This was the challenge taken on by Ilti Lucefor the Museo Egizio in Turin.
All that’s gold should glitter
“Lighting brings an exhibition to life,” says Nicola Polzella, Sales and Marketing Manager at Ilti Luce. “That’s why it’s important to get it just right. Lighting a museum is a complex undertaking.” The specific demands and restrictions of museum space are often hard to meet. Conventional lighting can change the color of the artifacts, while dim or indirect light can leave the visitors peering at objects lost in shadow. In addition, lighting that generates heat can damage a museum’s collection, especially ancient objects made of organic material. “The Museo Egizio certainly presents some significant challenges,” says Nicola. “So, to light the Tomb of Kha, we went to the museum’s director, Dr. Eleni Vassilika, with ideas for a very modern solution. At first, she hesitated. She wasn’t sure LEDs could give the effects she needed. We said, ‘Let us try to convince you.’”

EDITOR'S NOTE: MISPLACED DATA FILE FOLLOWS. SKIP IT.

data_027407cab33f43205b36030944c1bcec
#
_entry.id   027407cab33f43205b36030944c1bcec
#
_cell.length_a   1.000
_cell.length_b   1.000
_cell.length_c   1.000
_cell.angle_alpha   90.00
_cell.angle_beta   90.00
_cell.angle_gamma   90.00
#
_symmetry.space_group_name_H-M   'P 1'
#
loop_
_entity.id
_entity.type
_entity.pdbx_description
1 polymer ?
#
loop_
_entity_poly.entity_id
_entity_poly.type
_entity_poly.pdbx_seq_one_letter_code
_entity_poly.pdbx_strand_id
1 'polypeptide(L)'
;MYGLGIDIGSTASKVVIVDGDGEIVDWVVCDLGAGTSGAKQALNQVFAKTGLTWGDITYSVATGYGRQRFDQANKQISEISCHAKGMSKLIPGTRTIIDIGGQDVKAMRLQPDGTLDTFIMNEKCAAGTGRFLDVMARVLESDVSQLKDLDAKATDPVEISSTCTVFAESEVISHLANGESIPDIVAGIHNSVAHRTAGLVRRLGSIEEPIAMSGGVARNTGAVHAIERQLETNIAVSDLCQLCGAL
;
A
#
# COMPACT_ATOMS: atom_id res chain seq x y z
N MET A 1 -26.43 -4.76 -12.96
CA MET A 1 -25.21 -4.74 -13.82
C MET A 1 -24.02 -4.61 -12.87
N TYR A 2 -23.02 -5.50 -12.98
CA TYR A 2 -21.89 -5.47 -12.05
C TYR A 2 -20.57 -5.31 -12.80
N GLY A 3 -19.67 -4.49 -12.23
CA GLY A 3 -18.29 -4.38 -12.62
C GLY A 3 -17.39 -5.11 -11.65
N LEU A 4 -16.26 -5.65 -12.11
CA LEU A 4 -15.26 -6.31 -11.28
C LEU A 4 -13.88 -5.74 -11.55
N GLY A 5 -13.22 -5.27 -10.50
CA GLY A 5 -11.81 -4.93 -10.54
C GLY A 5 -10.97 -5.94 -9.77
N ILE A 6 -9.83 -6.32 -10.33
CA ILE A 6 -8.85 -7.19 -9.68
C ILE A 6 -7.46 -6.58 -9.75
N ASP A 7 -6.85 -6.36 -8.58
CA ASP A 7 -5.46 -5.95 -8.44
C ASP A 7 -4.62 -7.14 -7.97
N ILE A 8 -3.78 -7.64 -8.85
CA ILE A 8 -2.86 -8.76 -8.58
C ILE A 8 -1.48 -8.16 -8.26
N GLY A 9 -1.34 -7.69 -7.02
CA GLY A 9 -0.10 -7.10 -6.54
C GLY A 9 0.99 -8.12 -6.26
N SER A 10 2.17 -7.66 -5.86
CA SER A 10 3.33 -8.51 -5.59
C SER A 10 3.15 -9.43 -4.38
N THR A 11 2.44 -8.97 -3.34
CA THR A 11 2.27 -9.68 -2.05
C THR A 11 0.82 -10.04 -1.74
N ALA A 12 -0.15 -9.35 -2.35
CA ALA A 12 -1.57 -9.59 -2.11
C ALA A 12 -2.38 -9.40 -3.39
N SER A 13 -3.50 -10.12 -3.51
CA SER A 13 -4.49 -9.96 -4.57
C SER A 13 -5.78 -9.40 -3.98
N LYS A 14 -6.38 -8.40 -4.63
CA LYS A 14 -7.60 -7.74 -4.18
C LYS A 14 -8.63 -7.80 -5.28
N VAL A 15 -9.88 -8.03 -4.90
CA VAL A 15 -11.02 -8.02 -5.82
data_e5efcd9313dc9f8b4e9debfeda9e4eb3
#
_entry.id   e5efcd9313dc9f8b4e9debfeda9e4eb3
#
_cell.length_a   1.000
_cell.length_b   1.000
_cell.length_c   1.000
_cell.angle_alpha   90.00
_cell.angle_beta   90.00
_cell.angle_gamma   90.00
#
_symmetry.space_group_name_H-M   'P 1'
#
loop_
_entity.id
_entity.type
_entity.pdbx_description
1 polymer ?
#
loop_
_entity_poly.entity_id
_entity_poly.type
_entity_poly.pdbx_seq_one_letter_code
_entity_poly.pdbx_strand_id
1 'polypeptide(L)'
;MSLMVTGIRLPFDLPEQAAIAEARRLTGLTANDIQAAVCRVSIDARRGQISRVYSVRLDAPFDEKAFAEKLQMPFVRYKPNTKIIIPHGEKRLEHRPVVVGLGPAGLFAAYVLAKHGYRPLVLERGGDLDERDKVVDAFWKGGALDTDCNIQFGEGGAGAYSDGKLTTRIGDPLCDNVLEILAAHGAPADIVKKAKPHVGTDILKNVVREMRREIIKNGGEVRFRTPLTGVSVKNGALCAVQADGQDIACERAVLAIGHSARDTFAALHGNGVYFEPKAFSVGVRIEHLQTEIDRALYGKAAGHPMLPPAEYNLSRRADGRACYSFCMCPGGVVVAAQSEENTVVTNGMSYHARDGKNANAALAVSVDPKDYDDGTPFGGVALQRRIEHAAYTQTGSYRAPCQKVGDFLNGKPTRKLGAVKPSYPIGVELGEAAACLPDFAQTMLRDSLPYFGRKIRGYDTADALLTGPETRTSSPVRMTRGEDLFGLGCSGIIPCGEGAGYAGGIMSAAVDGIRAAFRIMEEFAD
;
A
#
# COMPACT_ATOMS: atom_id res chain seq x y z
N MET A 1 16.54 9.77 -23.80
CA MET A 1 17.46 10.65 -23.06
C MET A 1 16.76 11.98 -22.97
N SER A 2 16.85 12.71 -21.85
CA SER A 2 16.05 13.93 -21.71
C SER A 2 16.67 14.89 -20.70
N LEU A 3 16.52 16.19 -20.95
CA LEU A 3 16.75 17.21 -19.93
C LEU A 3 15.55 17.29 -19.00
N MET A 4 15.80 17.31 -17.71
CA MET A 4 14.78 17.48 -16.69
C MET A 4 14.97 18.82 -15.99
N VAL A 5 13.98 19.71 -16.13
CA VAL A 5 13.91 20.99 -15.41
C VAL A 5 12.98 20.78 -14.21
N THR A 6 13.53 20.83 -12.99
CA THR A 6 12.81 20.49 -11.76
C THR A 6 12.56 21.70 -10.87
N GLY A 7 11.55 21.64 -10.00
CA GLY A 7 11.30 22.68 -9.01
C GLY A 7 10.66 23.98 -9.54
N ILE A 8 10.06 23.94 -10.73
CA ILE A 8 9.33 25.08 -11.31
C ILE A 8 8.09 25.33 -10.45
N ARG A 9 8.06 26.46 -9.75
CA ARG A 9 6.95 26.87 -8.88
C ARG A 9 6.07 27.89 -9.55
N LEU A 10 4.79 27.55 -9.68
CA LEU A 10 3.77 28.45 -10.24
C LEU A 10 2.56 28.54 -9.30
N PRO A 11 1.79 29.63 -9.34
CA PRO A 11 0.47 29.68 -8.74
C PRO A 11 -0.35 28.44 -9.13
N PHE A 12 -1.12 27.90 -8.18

Low impact, low energy, lasting impression
The exhibition demonstrates the surprising efficiency of the Philips MASTER LEDspot LV AR111. All the artifacts and the ornate, nested coffins are perfectly illuminated with only 250 watts – replacing some 500 watts of fluorescent strips and eliminating 2400 watts of uplighters. This translates to significant savings in energy costs.
Have you used LED lighting in similar museum settings?
Are you aware of any similar projects using LED lighting which have enhanced the exhibition?